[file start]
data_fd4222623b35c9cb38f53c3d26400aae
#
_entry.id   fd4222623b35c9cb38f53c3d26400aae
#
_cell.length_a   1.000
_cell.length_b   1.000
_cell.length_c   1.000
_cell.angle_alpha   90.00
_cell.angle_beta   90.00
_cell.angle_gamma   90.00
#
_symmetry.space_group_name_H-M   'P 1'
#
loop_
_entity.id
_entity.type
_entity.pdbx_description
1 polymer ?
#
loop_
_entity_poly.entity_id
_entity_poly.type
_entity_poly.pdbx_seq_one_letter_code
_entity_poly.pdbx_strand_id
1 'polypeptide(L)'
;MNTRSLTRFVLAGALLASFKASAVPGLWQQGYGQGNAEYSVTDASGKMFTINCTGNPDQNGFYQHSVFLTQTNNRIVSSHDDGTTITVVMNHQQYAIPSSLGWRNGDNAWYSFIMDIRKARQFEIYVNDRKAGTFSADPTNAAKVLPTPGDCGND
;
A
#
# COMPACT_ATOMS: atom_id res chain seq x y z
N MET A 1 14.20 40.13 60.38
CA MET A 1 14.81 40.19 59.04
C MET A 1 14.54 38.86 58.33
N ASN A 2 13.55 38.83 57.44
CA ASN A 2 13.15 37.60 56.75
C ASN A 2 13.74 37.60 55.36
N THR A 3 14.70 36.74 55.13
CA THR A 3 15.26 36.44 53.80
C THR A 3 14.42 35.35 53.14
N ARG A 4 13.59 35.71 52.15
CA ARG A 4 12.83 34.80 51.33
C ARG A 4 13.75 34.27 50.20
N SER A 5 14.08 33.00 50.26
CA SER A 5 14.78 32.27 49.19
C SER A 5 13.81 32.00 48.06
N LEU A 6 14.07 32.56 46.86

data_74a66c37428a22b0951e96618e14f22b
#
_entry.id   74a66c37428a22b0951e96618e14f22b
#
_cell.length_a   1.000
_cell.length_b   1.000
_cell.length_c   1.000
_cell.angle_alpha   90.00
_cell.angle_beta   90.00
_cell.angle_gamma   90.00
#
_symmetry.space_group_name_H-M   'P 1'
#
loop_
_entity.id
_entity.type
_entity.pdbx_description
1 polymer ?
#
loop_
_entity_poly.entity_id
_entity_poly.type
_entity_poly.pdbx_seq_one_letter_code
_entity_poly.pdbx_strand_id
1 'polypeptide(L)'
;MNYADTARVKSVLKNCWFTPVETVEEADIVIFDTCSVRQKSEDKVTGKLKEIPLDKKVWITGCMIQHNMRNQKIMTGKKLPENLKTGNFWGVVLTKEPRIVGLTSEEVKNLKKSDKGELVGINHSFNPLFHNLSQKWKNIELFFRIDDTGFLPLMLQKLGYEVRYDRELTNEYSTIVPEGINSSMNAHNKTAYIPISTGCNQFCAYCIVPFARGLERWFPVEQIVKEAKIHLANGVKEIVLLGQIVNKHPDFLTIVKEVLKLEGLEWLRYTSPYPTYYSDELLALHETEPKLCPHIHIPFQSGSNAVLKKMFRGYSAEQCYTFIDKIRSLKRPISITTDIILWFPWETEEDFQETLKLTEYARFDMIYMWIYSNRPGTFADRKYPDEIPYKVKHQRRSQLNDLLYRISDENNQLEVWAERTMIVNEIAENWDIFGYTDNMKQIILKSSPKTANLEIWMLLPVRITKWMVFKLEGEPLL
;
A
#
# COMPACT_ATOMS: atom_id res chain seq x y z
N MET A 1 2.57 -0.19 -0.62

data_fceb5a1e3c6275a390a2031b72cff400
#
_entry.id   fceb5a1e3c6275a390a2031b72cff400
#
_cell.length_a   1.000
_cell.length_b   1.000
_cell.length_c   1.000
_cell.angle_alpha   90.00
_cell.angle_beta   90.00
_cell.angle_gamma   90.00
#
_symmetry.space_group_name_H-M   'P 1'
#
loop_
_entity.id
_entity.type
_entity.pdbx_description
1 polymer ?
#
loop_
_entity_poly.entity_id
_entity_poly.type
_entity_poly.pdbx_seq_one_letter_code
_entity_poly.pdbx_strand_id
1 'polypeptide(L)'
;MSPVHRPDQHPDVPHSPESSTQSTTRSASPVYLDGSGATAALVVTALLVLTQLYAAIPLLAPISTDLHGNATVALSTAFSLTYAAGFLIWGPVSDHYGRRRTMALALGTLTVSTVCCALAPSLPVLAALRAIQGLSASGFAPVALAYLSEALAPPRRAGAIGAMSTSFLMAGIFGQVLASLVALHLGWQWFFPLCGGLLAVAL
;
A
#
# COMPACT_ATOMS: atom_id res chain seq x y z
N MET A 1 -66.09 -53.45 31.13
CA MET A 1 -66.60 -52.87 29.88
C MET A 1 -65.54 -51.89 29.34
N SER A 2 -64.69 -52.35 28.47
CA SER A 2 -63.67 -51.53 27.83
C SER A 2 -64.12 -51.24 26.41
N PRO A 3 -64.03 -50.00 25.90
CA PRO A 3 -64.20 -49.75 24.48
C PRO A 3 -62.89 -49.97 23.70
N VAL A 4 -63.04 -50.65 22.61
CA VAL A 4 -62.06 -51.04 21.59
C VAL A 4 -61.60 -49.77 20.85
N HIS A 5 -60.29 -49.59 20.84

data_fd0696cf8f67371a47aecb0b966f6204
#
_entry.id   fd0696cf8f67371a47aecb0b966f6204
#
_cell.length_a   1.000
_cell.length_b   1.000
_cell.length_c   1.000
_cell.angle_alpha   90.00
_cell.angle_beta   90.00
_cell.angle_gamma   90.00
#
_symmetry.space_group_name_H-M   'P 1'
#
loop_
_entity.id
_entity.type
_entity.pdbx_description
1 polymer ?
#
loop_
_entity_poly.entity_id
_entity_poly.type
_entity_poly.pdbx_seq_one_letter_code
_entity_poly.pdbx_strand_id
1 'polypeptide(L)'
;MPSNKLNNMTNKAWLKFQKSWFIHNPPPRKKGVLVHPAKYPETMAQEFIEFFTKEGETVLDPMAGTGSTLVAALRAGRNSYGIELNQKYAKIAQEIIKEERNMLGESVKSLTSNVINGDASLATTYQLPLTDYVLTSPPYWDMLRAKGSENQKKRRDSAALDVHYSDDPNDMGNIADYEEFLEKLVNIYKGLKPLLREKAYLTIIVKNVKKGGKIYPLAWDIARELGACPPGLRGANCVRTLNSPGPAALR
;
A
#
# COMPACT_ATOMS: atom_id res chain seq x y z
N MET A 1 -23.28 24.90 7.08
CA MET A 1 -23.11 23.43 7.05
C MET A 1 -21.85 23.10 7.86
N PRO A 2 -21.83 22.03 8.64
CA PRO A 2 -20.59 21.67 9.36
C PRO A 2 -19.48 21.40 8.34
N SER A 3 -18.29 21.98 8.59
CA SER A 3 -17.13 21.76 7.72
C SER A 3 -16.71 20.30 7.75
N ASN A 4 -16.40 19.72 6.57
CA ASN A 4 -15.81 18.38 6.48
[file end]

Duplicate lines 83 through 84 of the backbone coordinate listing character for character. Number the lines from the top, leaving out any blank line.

_cell.length_b   1.000
_cell.length_c   1.000